Life's Little Oddities, Part IV - The Rockery


You could have got off with Shepherd Book at the Bathgate Abbey. Could've been meditating on the wonders of your rock garden by now. - Capt. Malcolm Reynolds, Firefly S01E09

This month and the next my life is dominated by my MA thesis hurrying inexorably to its allotted end. One of the many consequences thereof will be that I no longer have that much time to dedicate on this blog, and my blogposts will be shorter, briefer and - much likely - more self-absorbed than usual. The subject of the first in what will probably be a long line of such posts is a minute feature in one of York's greatest attraction, the Yorkshire Museum and Gardens.


I was walking through the garden one day as I was wont to do when going between the city and Constantine House, when suddenly I noticed a sign telling me that what I had thought was rocks casually clumped together, actually was a deliberately designed rockery, a stone garden with alpine plants.


 
This stone garden was put together in 1980 by students of Askham Bryan College in commemoration of the Backhouse family nursery, an interesting feature of the city's commercial and scientific history that was operative between 1815 and 1955.


 
A nursery is a place for cultivation of plants, a business that stayed very lucrative throughout the 18th and most of the 19th century. The reason for this was that the gentry and the parvenus were putting up gardens and collecting curiosity cabinets, either for the purpose of displaying their wealth, acquiring knowledge or a blend of both, and this created a demand for plants to put there, preferably exotic and rare plants.

 
The Backhouse family nursery, first known as James Backhouse and Son of York, was established by James Backhouse III (1794-1869) and his brother Thomas (1792-1845). The brothers were of a wealthy Quaker family and this allowed them to buy the nursery of John and George Telford (or Tilford) situated on the grounds of an old Dominican friary at Tanner Row.


Since the wealthy of the north often were dependent on London nurseries to provide them with fine plants the Backhouse brothers' local supply must have made them ideally situated for competition with the southern businesses. When the railway station was built in 1841 transport became easier, faster and safer for the plants and seends. This was also a time when several new scientific societies, botanic and public gardens were founded and the upper classes, who made good money on the trade with the colonies, could afford to pursue their horticultural interests. In the decade leading up to the arrival of the railway in York, James Backhouse III had been away in Australia, engaged in mission activities, and he had collected and shipped home a number of seeds and plants. This may also have helped the business significantly.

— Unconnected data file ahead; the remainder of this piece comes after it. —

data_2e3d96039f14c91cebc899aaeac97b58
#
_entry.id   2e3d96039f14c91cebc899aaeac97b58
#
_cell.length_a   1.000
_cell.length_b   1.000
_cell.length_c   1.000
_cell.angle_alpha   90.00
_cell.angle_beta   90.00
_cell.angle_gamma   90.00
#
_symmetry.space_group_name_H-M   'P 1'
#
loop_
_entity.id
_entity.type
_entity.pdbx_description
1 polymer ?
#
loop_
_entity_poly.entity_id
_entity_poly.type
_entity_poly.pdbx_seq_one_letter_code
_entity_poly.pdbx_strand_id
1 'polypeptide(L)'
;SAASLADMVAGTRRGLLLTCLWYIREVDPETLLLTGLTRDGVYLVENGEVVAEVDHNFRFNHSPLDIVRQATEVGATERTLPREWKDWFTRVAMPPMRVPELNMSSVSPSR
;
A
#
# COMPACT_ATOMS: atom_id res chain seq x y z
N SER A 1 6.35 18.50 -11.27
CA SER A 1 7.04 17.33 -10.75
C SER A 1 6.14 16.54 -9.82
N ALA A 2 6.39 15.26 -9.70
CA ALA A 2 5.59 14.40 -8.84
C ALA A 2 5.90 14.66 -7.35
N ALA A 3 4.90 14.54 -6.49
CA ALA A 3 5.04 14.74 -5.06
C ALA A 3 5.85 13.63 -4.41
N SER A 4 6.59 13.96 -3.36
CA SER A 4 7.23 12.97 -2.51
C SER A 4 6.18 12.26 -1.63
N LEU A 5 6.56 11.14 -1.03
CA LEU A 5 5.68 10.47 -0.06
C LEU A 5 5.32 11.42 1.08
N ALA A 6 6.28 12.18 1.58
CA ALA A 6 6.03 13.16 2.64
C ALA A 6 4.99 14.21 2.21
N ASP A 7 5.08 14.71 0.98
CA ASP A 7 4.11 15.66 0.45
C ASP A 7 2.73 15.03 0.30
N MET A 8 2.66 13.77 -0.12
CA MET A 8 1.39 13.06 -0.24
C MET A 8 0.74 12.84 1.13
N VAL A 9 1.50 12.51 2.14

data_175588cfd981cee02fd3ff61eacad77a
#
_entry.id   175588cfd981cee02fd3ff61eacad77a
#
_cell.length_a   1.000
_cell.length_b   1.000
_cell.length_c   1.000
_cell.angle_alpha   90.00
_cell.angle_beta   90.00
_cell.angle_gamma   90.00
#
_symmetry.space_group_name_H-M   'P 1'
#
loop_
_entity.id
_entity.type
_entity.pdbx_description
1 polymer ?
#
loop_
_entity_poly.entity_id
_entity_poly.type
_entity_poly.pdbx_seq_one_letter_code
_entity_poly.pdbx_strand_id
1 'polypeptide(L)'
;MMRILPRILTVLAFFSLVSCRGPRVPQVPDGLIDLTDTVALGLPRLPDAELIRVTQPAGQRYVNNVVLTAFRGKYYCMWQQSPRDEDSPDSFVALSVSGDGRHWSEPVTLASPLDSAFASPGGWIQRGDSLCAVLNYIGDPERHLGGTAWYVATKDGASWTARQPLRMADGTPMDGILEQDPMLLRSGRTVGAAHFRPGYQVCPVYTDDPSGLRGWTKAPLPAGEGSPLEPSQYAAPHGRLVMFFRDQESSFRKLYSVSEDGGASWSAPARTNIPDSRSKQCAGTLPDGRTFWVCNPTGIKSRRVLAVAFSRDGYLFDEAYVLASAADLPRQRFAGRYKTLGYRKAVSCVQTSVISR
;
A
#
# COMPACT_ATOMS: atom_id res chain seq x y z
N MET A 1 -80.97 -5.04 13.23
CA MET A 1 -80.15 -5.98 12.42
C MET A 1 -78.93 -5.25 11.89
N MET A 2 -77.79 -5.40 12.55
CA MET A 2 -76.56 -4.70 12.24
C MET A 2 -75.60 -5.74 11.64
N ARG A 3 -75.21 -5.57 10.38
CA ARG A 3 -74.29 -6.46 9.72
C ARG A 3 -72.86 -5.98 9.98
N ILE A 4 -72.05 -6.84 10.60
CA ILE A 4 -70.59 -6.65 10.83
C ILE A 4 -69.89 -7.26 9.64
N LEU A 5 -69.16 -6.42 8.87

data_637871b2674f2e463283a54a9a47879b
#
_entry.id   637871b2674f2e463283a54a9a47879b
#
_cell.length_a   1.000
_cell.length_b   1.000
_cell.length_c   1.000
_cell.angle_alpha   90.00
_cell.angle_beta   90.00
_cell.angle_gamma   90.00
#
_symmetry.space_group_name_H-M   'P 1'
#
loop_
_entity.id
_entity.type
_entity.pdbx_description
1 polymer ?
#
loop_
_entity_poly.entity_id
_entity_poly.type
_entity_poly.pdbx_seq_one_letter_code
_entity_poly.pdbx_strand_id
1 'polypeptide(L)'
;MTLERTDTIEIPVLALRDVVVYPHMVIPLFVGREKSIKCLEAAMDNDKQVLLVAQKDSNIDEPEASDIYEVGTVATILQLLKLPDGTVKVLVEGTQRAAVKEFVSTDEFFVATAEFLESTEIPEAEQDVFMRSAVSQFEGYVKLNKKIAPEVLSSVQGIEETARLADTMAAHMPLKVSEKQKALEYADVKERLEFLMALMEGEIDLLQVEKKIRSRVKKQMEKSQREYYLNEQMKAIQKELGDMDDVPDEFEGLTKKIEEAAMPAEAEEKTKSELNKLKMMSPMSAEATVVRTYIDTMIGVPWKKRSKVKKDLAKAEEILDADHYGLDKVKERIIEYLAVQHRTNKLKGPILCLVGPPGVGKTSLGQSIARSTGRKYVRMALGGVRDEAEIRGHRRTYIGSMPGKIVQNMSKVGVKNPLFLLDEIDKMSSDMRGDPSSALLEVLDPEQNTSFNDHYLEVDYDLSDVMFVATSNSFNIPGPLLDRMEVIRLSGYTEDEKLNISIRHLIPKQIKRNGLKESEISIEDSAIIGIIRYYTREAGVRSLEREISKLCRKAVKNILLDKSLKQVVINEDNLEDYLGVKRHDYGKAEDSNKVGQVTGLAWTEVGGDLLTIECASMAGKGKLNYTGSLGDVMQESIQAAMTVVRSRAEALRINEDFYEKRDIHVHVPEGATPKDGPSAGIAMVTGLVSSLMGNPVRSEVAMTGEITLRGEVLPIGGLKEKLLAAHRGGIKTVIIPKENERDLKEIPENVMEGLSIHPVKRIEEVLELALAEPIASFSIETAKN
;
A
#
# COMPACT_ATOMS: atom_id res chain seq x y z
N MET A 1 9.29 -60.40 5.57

From the 1860s and up to the 1890s the Backhouse nursery was at its summit, admired for its underground fernery (allegedly more impressive than that of Kew Gardens), its expensive rockery and its forty greenhouses. Because of the Agricultural Depression of the 1880s, the Land Tax of 1910, World War I and the establishment of competing nurserymen the business declined badly. In 1921 the nursery was forced to sell much of its land and in 1955 the firm closed down. What was left of the company's land was bought by York City Corporation and converted into a public park.

 
Today the only visible testament to this enterprise that I know of is this arrangement of rocks in the Yorkshire Museum Gardens. When I first became aware of these stones I had no idea that they would direct me to an interesting part of the city's modern history that so far was unknown to me. This is one of the beautiful things about the City of York: almost whenever you start looking for its history it will be there and it will surprise you.


Thence forward by that painfull way they pas,
Forth to an hill, that was both steepe and hy;
On top whereof a sacred chappell was,
And eke a litle Hermitage thereby- The Faerie Queene, Edmund Spenser